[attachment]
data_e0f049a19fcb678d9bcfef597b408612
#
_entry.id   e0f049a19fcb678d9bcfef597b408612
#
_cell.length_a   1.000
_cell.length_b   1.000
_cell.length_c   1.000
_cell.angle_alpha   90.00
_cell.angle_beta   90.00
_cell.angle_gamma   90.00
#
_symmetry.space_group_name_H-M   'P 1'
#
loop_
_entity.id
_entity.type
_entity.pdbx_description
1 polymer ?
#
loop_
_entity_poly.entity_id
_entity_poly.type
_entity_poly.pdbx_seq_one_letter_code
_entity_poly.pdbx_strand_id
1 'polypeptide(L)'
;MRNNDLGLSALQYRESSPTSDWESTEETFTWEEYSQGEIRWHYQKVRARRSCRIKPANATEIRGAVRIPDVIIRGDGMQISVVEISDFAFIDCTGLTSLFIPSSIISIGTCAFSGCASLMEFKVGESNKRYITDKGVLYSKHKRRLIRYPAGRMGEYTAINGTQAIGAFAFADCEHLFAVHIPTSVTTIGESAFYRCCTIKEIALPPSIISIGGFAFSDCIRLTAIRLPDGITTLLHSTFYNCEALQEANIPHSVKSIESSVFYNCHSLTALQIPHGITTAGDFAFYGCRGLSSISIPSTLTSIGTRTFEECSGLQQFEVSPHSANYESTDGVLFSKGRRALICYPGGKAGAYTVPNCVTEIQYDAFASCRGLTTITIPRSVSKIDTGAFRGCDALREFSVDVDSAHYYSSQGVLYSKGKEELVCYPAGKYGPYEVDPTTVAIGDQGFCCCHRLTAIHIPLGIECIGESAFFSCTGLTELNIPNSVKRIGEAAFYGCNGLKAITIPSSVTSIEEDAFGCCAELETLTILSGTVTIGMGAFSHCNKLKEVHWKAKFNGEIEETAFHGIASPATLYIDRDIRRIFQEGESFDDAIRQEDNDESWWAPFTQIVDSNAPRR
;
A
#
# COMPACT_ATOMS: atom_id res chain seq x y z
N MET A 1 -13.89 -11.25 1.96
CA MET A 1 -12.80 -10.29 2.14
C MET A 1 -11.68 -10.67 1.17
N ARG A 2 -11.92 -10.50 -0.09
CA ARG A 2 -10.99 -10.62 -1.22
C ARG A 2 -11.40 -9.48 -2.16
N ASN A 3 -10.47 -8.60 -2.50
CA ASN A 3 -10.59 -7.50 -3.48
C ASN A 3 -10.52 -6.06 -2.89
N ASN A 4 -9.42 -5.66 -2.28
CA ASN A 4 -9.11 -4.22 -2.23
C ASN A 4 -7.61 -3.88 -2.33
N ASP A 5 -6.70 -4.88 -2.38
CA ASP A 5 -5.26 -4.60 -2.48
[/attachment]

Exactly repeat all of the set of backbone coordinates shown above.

data_e0f049a19fcb678d9bcfef597b408612
#
_entry.id   e0f049a19fcb678d9bcfef597b408612
#
_cell.length_a   1.000
_cell.length_b   1.000
_cell.length_c   1.000
_cell.angle_alpha   90.00
_cell.angle_beta   90.00
_cell.angle_gamma   90.00
#
_symmetry.space_group_name_H-M   'P 1'
#
loop_
_entity.id
_entity.type
_entity.pdbx_description
1 polymer ?
#
loop_
_entity_poly.entity_id
_entity_poly.type
_entity_poly.pdbx_seq_one_letter_code
_entity_poly.pdbx_strand_id
1 'polypeptide(L)'
;MRNNDLGLSALQYRESSPTSDWESTEETFTWEEYSQGEIRWHYQKVRARRSCRIKPANATEIRGAVRIPDVIIRGDGMQISVVEISDFAFIDCTGLTSLFIPSSIISIGTCAFSGCASLMEFKVGESNKRYITDKGVLYSKHKRRLIRYPAGRMGEYTAINGTQAIGAFAFADCEHLFAVHIPTSVTTIGESAFYRCCTIKEIALPPSIISIGGFAFSDCIRLTAIRLPDGITTLLHSTFYNCEALQEANIPHSVKSIESSVFYNCHSLTALQIPHGITTAGDFAFYGCRGLSSISIPSTLTSIGTRTFEECSGLQQFEVSPHSANYESTDGVLFSKGRRALICYPGGKAGAYTVPNCVTEIQYDAFASCRGLTTITIPRSVSKIDTGAFRGCDALREFSVDVDSAHYYSSQGVLYSKGKEELVCYPAGKYGPYEVDPTTVAIGDQGFCCCHRLTAIHIPLGIECIGESAFFSCTGLTELNIPNSVKRIGEAAFYGCNGLKAITIPSSVTSIEEDAFGCCAELETLTILSGTVTIGMGAFSHCNKLKEVHWKAKFNGEIEETAFHGIASPATLYIDRDIRRIFQEGESFDDAIRQEDNDESWWAPFTQIVDSNAPRR
;
A
#
# COMPACT_ATOMS: atom_id res chain seq x y z
N MET A 1 -13.89 -11.25 1.96
CA MET A 1 -12.80 -10.29 2.14
C MET A 1 -11.68 -10.67 1.17
N ARG A 2 -11.92 -10.50 -0.09
CA ARG A 2 -10.99 -10.62 -1.22
C ARG A 2 -11.40 -9.48 -2.16
N ASN A 3 -10.47 -8.60 -2.50
CA ASN A 3 -10.59 -7.50 -3.48
C ASN A 3 -10.52 -6.06 -2.89
N ASN A 4 -9.42 -5.66 -2.28
CA ASN A 4 -9.11 -4.22 -2.23
C ASN A 4 -7.61 -3.88 -2.33
N ASP A 5 -6.70 -4.88 -2.38
CA ASP A 5 -5.26 -4.60 -2.48